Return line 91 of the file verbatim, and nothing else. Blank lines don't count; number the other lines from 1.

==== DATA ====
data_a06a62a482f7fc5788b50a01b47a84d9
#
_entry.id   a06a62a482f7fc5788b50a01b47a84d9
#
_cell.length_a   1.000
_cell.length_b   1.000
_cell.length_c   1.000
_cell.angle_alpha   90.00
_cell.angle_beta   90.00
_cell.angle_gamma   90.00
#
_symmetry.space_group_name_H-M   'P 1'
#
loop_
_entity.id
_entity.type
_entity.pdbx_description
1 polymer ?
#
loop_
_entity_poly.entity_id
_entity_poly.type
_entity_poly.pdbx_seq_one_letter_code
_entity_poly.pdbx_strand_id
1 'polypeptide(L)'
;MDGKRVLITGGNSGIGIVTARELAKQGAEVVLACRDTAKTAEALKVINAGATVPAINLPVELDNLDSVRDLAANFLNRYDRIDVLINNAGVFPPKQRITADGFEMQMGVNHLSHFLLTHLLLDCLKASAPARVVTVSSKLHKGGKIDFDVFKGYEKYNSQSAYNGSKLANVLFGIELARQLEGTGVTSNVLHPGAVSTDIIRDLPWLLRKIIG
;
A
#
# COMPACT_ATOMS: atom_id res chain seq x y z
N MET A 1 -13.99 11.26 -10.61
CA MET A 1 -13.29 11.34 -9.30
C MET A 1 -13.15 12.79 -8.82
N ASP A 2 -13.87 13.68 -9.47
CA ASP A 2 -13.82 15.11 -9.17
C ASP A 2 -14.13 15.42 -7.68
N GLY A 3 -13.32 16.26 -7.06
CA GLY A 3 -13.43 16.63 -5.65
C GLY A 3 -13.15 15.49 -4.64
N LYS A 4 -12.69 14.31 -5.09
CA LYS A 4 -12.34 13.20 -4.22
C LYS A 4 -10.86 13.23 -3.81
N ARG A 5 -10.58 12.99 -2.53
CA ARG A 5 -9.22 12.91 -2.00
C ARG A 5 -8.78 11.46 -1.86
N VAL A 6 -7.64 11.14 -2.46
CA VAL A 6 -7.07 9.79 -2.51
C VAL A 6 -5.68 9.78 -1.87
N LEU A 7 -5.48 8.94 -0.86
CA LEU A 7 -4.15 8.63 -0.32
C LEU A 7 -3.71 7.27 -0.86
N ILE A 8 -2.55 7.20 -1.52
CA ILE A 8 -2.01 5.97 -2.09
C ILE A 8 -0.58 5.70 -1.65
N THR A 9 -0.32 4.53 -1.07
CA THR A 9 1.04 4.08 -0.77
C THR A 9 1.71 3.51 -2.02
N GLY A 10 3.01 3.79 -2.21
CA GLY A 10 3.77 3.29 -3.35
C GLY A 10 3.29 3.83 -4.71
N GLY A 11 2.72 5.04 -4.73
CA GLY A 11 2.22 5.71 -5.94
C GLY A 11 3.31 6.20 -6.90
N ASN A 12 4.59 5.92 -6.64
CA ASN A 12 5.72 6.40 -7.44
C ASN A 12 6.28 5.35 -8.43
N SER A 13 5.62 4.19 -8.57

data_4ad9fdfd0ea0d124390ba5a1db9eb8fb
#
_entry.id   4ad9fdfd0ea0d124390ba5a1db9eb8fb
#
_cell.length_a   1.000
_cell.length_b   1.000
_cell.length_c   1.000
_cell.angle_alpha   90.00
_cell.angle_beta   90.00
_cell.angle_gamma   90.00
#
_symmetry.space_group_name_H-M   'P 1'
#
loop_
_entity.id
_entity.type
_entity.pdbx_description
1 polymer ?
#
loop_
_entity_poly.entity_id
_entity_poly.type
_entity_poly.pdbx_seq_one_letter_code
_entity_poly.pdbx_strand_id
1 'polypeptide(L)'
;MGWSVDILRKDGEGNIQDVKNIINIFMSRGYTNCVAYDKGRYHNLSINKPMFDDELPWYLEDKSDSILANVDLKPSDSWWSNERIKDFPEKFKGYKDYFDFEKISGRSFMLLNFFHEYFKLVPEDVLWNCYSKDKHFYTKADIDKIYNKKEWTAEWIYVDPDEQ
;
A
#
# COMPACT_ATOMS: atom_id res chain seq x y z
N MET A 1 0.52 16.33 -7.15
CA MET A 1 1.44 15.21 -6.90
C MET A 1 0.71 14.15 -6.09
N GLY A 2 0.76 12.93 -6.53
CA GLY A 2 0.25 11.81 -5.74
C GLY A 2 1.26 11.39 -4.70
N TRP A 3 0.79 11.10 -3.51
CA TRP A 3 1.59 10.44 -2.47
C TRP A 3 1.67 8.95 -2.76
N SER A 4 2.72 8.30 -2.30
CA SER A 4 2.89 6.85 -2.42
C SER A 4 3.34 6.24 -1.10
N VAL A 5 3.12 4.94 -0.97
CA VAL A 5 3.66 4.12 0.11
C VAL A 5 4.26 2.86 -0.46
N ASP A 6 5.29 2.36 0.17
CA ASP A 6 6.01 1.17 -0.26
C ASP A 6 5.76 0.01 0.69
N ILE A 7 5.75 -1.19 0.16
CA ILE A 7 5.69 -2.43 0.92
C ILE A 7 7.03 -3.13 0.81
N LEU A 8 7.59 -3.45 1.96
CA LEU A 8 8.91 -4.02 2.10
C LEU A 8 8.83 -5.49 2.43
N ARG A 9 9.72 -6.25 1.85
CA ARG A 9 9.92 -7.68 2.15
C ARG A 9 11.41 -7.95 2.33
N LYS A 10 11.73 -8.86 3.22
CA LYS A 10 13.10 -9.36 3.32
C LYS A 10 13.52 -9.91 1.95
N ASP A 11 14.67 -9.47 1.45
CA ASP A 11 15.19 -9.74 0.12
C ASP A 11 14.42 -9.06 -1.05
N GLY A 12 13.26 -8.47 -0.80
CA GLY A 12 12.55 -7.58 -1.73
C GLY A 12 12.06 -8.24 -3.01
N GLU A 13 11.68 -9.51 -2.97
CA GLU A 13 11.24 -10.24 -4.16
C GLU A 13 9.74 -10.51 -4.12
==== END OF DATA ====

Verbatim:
_entity_poly.pdbx_strand_id